Mark Bradford Exhibit at the ICA: My Take
I am often guilty of placing art into a narrow department of paint on canvas or sculpture. Mark Bradford doesn’t fall into either of those categories, and during my initial trip around the ICA’s West Gallery, his use of everyday items from hair dresser’s paper to billboard scraps layered onto plywood or canvas, allowed for ample time and examination. It wasn’t until I made my way to Niagara, a video, that the entire collection suddenly gained a reciprocal association. It’s not only Bradford’s use of found, urban items, it was that so much of it was discarded, forgotten or not wanted. In Niagara, the subject Melvin may be go against the social grain, but if he does, he’s blissfully unaware or better still, he doesn’t care. The lasting image of Melvin flouncing down the dirty street contains the signature Bradford code, and the rest of his urban matrix became easier to unravel because of it.
Bradford’s use of many different textures and tools makes for unique work. In comparing Bradford to an avant-garde legend of Gustave Courbet’s stature, I would caution gallery-goers in making that association. Bradford’s vision is a progressive one to be sure, but it is rooted in common themes of sexuality, race, and urbanism. His is a commentary that isn’t necessarily new, but his execution is impeccable. On the surface, his work may not seem overtly political, but it is. Niagara was shot on a street in South Central Los Angeles, formerly the site of his mother’s hair salon, now his studio. South Central is a melting pot, but one ridden with bullet holes. Known most widely for its gangs and violence, many will never be able to shake the correlation between the neighborhood and the Watts Riot of 1965 or the myriad gang-based movies that achieved extraordinary popularity in the 1990’s. Melvin, dressed in bright yellow shorts and a skimpy white tank-top, might be a homosexual, but we aren’t sure. It doesn’t matter. His appearance is one that would gain attention in any neighborhood where toughness is the street code. Rather than subscribe to that doctrine, Melvin has his own drummer, and boy is he marching to him. His hands sway back-and-forth, like decorations at the end of his long, lanky arms. I couldn’t help but think of Matthew Wilder’s cheesy pop classic “Break My Stride.” Consider the lyrics; “Ain’t nothin’ gonna break my stride/Nobody’s gonna slow me down, oh-no/I’ve got to keep on movin’.” The song could almost be ironically played as a bed to the video. There is literally so much shit around him, and he’s flying, beautiful and triumphant for seemingly no reason at all. To his left is a half-full or half-empty forty ounce bottle of malt liquor, abandoned for something better or something worse, but we don’t know. Empty cups and lonely posters are hanging on for dear life, blowing around in the wind without really going anywhere, not unlike their human neighbors. The sidewalk is slightly pitched down, but that’s not where Melvin is headed. This is a guy who’s walking downhill because he has momentum. The wheat-pasted fliers don’t disappoint either. A fluorescent yellow one on top says Five-Star, while the equally neon orange one beneath it partially conceals the remainder of the message. The loads of chain-link fencing suggest prohibition and protection at the same time, only no one is around to be the beneficiary or the forbidden. The only other life is signaled by a slow moving van that takes a left turn. How convenient, maybe we all should move a bit to the left. The piece’s crescendo comes when Melvin comes across a small pile of actual dirt. It’s not man made, just true earth. He leaps over the dirt with such grace; it nearly drove me to tears. With so much suck around him, Melvin soars.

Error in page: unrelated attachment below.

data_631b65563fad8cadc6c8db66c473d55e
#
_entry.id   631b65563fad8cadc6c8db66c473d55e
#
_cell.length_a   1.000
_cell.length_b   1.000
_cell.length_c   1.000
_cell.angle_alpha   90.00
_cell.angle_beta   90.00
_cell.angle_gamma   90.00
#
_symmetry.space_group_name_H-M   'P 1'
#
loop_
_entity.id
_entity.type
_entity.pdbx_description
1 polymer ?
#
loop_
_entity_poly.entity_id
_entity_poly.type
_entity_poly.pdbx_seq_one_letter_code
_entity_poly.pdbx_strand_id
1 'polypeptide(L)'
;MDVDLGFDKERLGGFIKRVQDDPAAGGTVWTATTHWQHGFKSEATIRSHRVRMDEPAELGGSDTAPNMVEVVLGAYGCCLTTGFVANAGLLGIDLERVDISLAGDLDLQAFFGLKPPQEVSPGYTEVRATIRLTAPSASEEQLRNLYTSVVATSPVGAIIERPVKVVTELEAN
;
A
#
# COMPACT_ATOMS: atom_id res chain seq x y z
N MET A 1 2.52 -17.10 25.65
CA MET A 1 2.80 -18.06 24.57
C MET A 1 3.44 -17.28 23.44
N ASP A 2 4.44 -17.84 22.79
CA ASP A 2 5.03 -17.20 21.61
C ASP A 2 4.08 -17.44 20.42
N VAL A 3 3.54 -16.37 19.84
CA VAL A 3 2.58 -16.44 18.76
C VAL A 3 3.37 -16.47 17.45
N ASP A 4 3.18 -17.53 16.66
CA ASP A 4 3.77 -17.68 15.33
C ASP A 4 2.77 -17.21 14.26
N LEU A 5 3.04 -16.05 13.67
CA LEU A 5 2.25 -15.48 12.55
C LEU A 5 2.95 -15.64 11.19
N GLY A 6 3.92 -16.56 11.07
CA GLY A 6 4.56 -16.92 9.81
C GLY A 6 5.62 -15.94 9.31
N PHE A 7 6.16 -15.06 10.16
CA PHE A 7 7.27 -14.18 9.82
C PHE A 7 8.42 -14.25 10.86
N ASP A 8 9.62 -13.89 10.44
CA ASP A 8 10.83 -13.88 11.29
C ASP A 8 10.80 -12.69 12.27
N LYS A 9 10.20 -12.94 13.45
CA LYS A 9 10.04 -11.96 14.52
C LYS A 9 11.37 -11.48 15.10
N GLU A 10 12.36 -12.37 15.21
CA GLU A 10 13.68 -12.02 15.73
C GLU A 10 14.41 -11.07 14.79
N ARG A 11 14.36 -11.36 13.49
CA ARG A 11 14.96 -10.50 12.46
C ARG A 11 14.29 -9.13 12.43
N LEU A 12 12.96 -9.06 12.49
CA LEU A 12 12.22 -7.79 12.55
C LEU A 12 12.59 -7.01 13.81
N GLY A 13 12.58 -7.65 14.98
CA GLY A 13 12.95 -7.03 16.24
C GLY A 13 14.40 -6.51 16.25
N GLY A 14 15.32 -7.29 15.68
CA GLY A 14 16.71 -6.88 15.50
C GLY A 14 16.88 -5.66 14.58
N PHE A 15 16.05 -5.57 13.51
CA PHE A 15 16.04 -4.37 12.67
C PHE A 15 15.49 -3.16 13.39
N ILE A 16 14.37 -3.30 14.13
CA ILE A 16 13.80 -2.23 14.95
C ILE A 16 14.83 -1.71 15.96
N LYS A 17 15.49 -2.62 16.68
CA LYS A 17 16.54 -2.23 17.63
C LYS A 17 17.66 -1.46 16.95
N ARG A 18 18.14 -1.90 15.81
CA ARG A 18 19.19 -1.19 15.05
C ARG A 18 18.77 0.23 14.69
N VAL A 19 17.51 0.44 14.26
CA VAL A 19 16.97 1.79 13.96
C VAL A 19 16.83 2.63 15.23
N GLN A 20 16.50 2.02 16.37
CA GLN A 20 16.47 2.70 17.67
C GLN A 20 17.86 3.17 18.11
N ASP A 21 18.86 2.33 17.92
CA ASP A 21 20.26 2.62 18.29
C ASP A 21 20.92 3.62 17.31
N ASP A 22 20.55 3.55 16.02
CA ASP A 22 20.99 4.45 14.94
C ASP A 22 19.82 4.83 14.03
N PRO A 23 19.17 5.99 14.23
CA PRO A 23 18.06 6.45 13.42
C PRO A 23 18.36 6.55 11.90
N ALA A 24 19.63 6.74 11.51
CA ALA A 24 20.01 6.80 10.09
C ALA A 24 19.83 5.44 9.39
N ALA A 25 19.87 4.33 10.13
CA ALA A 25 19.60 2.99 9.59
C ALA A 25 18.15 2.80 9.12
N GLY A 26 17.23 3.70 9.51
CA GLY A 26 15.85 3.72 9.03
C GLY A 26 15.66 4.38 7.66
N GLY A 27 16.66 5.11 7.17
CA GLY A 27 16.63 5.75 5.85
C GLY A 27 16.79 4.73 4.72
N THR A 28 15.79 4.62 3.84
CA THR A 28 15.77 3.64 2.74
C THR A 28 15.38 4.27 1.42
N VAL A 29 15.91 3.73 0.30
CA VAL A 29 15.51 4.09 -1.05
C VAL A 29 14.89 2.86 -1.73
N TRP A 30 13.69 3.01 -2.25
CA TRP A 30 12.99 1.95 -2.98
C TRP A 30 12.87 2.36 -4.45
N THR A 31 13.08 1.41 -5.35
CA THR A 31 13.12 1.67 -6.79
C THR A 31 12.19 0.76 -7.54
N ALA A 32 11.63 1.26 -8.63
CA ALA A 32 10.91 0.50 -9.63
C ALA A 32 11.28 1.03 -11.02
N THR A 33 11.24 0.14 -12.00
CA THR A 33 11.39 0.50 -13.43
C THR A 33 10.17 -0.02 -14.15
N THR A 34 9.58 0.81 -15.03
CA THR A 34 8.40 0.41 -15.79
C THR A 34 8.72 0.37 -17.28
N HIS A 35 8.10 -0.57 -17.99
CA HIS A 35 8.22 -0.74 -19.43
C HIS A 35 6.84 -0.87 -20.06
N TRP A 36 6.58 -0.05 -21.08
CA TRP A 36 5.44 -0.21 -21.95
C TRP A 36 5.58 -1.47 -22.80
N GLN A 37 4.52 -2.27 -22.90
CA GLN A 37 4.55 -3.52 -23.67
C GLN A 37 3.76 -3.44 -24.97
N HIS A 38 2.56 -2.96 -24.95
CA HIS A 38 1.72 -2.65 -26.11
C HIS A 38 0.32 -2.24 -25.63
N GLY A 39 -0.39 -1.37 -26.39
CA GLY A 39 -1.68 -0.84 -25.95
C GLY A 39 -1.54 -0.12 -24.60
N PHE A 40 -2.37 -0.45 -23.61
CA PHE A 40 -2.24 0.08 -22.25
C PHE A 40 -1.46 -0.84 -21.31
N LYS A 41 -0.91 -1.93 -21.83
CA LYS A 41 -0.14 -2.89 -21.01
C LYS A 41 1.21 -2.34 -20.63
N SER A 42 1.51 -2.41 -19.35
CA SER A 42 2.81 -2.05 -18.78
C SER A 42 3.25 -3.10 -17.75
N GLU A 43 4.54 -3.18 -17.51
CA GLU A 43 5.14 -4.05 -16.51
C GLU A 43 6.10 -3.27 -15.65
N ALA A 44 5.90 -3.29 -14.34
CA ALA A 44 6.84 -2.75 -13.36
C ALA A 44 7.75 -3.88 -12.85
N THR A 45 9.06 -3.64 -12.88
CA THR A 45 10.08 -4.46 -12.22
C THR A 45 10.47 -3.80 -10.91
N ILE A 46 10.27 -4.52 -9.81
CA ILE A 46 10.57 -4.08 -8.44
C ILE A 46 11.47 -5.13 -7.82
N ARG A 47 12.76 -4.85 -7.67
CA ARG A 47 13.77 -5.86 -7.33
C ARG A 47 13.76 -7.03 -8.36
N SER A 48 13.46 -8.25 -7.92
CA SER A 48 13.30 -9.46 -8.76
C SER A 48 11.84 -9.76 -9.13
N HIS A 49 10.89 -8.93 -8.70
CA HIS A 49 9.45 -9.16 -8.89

If there’s an indelible significance, it’s the value of truth in self. Sure the piece is political, but even politics are based on people. So much of life is spent trying to find ourselves. Social mores, media, and advertising are constantly trying to push us in predetermined directions. Melvin has determined his direction, and more of us could follow his lead. It’s as grassroots approach as there is, and I get the feeling that if more people were like Melvin, the world would be better for it.